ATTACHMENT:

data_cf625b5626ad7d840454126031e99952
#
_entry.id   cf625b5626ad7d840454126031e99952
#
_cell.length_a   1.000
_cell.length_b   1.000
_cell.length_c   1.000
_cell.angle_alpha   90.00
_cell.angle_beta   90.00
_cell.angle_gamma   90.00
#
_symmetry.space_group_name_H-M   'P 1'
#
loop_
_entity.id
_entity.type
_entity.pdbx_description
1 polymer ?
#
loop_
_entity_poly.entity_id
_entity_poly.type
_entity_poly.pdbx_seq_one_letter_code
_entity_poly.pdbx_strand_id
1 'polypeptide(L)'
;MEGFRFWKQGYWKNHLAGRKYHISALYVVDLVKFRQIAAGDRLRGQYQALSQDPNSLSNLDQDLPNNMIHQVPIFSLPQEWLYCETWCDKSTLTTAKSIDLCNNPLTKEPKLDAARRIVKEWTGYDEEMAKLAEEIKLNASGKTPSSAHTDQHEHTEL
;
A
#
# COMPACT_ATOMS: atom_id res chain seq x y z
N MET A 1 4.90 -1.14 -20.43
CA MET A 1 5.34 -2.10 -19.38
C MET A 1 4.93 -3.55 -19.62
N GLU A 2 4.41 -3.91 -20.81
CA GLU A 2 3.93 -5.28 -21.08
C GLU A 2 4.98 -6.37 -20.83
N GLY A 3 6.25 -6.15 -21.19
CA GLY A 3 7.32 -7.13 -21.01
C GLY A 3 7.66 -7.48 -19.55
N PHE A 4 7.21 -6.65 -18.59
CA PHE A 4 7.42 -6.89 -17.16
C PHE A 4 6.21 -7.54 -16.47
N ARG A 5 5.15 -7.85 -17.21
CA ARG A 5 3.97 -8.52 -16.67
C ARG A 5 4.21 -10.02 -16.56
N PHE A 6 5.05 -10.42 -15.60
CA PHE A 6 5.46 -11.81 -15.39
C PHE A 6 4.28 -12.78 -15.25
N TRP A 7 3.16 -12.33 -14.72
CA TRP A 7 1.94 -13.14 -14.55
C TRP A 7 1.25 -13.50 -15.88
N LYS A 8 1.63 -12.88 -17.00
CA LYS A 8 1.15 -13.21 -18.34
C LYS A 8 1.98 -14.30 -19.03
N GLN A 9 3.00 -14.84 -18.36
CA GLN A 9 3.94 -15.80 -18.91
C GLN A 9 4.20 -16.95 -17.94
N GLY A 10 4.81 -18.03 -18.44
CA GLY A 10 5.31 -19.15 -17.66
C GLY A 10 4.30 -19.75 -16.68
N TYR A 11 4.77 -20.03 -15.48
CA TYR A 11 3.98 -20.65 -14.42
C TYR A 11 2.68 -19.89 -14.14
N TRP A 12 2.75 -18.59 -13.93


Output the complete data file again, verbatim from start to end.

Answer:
data_cf625b5626ad7d840454126031e99952
#
_entry.id   cf625b5626ad7d840454126031e99952
#
_cell.length_a   1.000
_cell.length_b   1.000
_cell.length_c   1.000
_cell.angle_alpha   90.00
_cell.angle_beta   90.00
_cell.angle_gamma   90.00
#
_symmetry.space_group_name_H-M   'P 1'
#
loop_
_entity.id
_entity.type
_entity.pdbx_description
1 polymer ?
#
loop_
_entity_poly.entity_id
_entity_poly.type
_entity_poly.pdbx_seq_one_letter_code
_entity_poly.pdbx_strand_id
1 'polypeptide(L)'
;MEGFRFWKQGYWKNHLAGRKYHISALYVVDLVKFRQIAAGDRLRGQYQALSQDPNSLSNLDQDLPNNMIHQVPIFSLPQEWLYCETWCDKSTLTTAKSIDLCNNPLTKEPKLDAARRIVKEWTGYDEEMAKLAEEIKLNASGKTPSSAHTDQHEHTEL
;
A
#
# COMPACT_ATOMS: atom_id res chain seq x y z
N MET A 1 4.90 -1.14 -20.43
CA MET A 1 5.34 -2.10 -19.38
C MET A 1 4.93 -3.55 -19.62
N GLU A 2 4.41 -3.91 -20.81
CA GLU A 2 3.93 -5.28 -21.08
C GLU A 2 4.98 -6.37 -20.83
N GLY A 3 6.25 -6.15 -21.19
CA GLY A 3 7.32 -7.13 -21.01
C GLY A 3 7.66 -7.48 -19.55
N PHE A 4 7.21 -6.65 -18.59
CA PHE A 4 7.42 -6.89 -17.16
C PHE A 4 6.21 -7.54 -16.47
N ARG A 5 5.15 -7.85 -17.21
CA ARG A 5 3.97 -8.52 -16.67
C ARG A 5 4.21 -10.02 -16.56
N PHE A 6 5.05 -10.42 -15.60
CA PHE A 6 5.46 -11.81 -15.39
C PHE A 6 4.28 -12.78 -15.25
N TRP A 7 3.16 -12.33 -14.72
CA TRP A 7 1.94 -13.14 -14.55
C TRP A 7 1.25 -13.50 -15.88
N LYS A 8 1.63 -12.88 -17.00
CA LYS A 8 1.15 -13.21 -18.34
C LYS A 8 1.98 -14.30 -19.03
N GLN A 9 3.00 -14.84 -18.36
CA GLN A 9 3.94 -15.80 -18.91
C GLN A 9 4.20 -16.95 -17.94
N GLY A 10 4.81 -18.03 -18.44
CA GLY A 10 5.31 -19.15 -17.66
C GLY A 10 4.30 -19.75 -16.68
N TYR A 11 4.77 -20.03 -15.48
CA TYR A 11 3.98 -20.65 -14.42
C TYR A 11 2.68 -19.89 -14.14
N TRP A 12 2.75 -18.59 -13.93